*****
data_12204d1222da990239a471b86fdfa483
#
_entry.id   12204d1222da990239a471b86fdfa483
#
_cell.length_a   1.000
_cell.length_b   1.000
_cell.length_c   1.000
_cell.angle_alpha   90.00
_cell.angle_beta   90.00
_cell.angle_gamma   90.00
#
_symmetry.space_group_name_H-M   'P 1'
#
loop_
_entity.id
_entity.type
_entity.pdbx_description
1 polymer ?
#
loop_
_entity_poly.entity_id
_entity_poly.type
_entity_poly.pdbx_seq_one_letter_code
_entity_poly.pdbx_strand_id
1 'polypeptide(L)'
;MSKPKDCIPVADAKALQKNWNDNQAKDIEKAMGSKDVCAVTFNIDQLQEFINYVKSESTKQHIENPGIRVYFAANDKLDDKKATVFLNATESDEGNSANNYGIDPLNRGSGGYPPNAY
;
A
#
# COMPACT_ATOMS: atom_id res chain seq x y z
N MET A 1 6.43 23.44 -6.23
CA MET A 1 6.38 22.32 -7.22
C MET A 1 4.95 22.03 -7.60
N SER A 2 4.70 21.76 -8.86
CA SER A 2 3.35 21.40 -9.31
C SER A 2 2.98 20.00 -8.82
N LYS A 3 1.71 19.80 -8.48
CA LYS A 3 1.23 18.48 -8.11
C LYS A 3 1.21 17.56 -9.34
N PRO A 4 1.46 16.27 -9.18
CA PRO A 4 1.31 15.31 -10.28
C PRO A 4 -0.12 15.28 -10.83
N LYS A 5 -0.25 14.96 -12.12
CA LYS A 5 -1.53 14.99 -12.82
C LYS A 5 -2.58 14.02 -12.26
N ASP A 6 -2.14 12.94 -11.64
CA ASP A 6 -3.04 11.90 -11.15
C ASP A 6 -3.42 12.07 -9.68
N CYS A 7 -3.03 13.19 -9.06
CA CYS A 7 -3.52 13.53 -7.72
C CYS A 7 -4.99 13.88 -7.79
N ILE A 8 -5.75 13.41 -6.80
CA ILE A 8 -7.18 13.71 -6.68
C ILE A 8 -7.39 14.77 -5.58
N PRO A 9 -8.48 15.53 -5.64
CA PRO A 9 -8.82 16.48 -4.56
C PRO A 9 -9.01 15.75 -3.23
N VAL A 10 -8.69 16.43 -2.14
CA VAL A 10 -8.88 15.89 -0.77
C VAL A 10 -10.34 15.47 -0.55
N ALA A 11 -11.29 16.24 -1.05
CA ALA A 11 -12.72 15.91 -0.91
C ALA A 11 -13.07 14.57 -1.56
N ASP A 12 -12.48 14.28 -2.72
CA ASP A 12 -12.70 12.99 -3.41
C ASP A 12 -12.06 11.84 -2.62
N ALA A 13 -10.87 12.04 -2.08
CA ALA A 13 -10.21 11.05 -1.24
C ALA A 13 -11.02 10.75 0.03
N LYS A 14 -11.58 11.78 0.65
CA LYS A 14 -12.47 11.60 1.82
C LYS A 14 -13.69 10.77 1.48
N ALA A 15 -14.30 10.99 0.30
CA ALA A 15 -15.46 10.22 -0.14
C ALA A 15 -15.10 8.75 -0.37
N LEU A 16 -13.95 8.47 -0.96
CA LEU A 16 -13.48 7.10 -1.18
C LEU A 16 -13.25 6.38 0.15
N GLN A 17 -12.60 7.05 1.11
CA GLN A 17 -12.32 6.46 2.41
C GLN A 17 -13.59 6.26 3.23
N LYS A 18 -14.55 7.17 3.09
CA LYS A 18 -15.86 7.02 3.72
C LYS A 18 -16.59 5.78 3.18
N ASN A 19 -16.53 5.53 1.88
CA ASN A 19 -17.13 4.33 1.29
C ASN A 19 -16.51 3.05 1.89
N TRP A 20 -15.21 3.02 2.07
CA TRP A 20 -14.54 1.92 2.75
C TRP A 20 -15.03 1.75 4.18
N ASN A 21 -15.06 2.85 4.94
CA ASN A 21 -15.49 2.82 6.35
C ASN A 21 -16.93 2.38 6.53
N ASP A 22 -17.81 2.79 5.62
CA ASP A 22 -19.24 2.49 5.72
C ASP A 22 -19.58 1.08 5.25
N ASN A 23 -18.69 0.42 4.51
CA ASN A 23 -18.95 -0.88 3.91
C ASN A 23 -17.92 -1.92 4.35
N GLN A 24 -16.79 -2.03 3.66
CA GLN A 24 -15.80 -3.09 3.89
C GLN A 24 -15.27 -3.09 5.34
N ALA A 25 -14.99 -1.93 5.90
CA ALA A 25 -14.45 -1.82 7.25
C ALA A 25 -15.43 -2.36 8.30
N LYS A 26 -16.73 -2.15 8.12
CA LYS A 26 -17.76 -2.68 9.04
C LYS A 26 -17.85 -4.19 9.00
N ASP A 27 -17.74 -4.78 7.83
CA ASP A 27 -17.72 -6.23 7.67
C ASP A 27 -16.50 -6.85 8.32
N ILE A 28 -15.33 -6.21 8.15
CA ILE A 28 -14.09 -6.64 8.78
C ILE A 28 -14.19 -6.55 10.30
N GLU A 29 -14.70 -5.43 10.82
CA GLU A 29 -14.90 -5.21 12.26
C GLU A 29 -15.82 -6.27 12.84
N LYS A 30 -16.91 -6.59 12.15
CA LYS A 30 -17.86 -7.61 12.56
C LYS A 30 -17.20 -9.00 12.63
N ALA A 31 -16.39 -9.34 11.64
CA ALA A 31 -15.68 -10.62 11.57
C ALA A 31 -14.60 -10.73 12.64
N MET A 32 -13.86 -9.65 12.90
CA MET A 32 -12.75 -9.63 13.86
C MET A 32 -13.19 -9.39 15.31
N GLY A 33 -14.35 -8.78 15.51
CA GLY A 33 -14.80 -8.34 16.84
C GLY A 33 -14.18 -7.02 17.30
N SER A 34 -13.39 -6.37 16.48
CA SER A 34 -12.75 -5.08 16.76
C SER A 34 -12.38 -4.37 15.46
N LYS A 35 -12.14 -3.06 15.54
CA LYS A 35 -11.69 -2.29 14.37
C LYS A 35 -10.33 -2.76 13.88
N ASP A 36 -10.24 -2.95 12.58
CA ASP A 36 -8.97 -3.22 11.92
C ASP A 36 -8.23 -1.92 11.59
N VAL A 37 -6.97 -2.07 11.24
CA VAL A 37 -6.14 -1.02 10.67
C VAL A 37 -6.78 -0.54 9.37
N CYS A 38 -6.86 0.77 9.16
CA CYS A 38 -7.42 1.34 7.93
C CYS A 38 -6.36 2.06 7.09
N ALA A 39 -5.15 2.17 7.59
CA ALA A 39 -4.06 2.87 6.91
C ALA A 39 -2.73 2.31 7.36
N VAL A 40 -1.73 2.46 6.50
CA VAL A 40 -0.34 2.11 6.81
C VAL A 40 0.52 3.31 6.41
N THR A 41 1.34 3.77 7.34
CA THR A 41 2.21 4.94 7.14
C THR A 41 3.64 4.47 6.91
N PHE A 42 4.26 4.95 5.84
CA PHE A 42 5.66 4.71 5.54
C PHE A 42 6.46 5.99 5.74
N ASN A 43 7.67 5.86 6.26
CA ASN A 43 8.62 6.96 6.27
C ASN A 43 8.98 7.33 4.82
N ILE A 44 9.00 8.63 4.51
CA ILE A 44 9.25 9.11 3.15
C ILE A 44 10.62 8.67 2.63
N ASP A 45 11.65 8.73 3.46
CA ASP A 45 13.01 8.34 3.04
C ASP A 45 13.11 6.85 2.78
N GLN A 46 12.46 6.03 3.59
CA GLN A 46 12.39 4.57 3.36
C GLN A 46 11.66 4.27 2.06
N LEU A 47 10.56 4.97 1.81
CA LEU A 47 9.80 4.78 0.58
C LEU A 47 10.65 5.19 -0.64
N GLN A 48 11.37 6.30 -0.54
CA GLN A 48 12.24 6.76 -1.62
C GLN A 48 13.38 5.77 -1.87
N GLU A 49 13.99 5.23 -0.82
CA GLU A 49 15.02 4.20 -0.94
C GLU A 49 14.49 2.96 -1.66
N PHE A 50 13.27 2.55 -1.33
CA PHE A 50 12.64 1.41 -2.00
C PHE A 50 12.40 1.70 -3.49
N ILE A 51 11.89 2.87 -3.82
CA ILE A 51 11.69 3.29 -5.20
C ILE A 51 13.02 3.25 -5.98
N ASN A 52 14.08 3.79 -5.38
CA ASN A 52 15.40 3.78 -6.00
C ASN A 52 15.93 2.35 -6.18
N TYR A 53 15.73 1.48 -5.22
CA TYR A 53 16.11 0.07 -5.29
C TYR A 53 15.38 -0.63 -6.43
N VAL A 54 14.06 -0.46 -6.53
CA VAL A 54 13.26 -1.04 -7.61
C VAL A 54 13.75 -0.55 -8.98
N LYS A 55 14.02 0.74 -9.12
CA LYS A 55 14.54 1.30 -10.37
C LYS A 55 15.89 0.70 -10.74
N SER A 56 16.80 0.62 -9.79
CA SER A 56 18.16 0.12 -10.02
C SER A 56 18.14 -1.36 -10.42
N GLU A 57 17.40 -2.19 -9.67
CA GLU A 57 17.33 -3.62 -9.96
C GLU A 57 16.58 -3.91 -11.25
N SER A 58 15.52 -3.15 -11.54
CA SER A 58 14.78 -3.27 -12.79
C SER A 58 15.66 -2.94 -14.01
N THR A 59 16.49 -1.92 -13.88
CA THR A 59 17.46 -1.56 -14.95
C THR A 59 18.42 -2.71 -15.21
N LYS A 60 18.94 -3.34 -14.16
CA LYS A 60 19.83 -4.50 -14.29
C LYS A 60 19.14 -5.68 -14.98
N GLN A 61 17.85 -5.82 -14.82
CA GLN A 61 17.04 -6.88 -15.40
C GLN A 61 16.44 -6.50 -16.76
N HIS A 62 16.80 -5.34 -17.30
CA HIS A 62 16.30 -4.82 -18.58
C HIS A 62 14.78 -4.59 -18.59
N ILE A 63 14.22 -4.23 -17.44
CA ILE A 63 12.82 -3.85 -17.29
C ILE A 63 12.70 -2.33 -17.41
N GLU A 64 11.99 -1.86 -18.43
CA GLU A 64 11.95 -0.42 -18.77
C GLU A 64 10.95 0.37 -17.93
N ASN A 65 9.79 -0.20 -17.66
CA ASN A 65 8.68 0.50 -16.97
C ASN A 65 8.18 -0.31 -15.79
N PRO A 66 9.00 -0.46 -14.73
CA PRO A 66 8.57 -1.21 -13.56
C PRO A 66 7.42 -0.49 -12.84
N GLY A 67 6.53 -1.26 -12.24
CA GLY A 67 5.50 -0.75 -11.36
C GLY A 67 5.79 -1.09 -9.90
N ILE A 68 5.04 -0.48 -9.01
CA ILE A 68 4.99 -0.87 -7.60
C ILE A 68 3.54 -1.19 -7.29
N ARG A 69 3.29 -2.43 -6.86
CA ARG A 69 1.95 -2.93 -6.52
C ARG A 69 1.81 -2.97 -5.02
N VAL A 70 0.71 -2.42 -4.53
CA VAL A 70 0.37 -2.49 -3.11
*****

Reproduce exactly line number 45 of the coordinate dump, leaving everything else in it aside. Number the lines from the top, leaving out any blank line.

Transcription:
C LYS A 5 -2.58 14.02 -12.26